Talk ’N Text, Rain or Shine both left in awe of Jayson Castro
MANILA, Philippines - Jayson Castro put on a performance to remember in game two of the PBA Commissioner’s Cup Finals. The Talk ’N Text Tropang Texters superstar scored a career-high 44 points and had a PBA Finals record for a local with 9 3-pointers. His shots were hitting nothing but the bottom of the net, and his explosive drives to the rim resulted to easy layups and visits to the foul line.
Castro came up just 4 points shy of Allan Caidic and Ricardo Brown, whose 48-point single-game performances in the PBA Finals remain the most scored by a local in league history. But the most painful caveat to his otherwise momentous night was that his Tropang Texters squandered a 17-point lead and fell to the Rain or Shine Elasto Painters, 116-108, who tied the best-of-seven series at 1-1. Game three is on Sunday, April 19.
Castro exited the Talk ’N Text locker room more than an hour after the game with the letters “KYRIE” plastered on the middle of his black Kyrie Irving-inspired Nike shirt. A lot of possessions in game two, Castro looked just like the Cleveland Cavaliers All-Star: unguardable. But Castro wasn’t in an upbeat mood. After all, Talk ’N Text’s franchise mantra for years has remained the same: a victory for the team is above all.
“Sana konti nalang yung na-score ko basta manalo kami,” a dejected Castro said after the game. For most guys who just had their career performance - not to mention an outing that will live in the PBA history books - some hint of positivism would be present. But Talk ’N Text’s superstar wasn’t displaying any.
(I don’t mind scoring little as long as we won.)
“In terms of scoring, wala naman saakin yun. Alam niyo naman ako, basta ma score ko lang 4 points, basta panalo kami, basta panalo, wala saakin, masaya ako. Eh ganito, kahit high-scorer ka, kung talo, mas masakit diba?”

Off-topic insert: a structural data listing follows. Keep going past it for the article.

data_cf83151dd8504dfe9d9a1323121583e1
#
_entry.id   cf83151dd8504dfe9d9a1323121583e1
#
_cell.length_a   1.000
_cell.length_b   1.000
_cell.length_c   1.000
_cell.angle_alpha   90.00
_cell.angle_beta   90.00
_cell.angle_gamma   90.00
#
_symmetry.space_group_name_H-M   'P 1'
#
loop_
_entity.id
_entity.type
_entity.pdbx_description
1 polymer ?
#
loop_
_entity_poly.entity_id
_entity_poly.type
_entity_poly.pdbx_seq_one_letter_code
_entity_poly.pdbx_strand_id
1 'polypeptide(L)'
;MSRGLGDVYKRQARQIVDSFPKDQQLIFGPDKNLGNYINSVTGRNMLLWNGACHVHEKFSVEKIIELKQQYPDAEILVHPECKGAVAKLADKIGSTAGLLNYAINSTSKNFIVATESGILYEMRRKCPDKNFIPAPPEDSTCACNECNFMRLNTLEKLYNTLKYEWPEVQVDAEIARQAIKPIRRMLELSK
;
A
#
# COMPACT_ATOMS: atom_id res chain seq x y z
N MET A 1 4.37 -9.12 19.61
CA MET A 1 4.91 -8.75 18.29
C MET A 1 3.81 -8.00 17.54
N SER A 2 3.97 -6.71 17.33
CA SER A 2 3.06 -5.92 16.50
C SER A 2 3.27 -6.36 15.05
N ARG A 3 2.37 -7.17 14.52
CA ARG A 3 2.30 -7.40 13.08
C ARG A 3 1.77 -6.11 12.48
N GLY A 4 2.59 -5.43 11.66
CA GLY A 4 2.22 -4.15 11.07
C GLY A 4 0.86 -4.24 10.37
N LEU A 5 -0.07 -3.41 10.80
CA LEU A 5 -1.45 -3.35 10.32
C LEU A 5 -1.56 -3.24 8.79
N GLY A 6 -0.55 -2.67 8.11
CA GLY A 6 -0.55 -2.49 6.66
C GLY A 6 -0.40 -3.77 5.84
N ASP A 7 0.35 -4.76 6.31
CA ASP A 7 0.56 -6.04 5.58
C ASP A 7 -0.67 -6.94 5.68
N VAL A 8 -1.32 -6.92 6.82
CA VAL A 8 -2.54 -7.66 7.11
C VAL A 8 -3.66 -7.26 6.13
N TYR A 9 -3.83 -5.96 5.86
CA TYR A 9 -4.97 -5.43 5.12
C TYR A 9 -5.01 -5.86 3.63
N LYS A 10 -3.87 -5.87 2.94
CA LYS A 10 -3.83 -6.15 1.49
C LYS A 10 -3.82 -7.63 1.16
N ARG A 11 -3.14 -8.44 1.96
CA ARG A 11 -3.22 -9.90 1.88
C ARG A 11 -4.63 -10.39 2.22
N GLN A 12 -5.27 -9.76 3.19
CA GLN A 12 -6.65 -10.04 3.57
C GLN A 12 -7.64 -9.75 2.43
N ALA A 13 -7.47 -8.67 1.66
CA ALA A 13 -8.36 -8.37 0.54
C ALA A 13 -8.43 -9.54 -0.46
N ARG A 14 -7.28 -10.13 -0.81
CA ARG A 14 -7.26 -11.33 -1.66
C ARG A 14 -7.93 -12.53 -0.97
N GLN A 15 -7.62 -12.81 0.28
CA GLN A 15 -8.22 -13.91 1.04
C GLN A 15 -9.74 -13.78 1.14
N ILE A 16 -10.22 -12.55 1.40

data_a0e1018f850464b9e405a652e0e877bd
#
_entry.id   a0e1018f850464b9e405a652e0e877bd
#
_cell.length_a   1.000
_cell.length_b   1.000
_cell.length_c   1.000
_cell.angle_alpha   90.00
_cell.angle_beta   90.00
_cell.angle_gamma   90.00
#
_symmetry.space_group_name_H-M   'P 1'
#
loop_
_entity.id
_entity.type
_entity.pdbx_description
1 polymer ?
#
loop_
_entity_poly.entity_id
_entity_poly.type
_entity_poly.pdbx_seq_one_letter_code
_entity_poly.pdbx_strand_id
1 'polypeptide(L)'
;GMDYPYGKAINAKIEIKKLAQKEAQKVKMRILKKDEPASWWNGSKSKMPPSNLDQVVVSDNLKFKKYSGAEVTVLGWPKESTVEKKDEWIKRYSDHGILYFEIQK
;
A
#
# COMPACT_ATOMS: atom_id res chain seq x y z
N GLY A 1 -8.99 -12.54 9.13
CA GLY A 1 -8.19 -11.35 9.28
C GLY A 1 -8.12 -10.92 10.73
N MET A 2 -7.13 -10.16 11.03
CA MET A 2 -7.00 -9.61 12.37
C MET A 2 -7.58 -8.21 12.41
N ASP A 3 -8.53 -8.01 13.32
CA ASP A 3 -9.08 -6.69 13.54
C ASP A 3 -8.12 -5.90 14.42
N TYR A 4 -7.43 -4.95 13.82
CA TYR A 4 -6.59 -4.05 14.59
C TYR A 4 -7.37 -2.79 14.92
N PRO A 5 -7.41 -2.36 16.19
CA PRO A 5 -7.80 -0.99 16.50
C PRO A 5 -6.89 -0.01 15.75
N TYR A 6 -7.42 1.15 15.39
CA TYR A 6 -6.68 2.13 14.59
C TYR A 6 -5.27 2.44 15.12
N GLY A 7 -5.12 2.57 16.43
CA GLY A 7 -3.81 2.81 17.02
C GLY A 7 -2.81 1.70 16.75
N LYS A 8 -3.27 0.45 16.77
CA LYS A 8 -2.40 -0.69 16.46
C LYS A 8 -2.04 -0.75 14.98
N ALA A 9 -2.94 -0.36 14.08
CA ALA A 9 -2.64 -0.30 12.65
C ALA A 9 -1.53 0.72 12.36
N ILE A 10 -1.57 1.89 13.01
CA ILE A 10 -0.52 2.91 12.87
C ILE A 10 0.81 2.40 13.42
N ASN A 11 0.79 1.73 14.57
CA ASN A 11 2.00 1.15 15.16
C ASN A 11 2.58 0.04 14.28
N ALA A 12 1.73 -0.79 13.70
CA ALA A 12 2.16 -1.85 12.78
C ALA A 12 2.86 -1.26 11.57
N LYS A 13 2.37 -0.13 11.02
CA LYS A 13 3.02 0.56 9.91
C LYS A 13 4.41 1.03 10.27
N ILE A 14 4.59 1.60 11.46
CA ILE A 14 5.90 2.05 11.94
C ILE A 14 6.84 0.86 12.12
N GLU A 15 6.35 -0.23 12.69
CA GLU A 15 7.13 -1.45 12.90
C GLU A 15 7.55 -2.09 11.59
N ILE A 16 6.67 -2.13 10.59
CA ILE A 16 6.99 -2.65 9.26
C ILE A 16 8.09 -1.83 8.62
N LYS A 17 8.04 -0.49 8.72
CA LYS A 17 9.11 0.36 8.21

(Scoring isn’t that important to me. You know me, even if I score four points, as long as we win, I’m happy. Being the high-scorer but watching your team lose, it hurts, doesn’t it?)
Castro and his teammates will relive the forgettable second game by watching tape as they aim to prevent the same mistakes in game three. But even their opponents will have to find a way to stop Castro, whose 27 points in the first half of game two nearly put the Elasto Painters in a deadly 2-0 hole.
“Jayson is almost unguardable,” says Rain or Shine head coach Yeng Guiao. “You just work hard against him and then couple it with a lot of prayers.”
The praise for Castro didn’t stop with Guiao, who has been around the PBA since 1990 and has coached and coached against some of the greatest players the league has seen.
Even Rain or Shine import Wayne Chism couldn’t find the words to describe his adversary’s incredible showing.
“Man, you tell that kid he can’t shoot and he’d get mad. That kid got a flame right now. We probably gotta get a fire hydrant to put him out. But right now, he got so much confidence it’s going to be hard to get him off.”
“Not in the first half like that,” Chism responded when queried if he’d ever seen a performance such as Castro’s in the first half, where he hit 7 3-pointers. “He had so much confidence that if you tell him not to shoot, he’d get mad at you. He kept shooting and he had all the confidence so he played well tonight.”
“We had to weather the storm against his shots tonight and we did a good job of doing that. He played his tail off tonight, that’s all I can say.”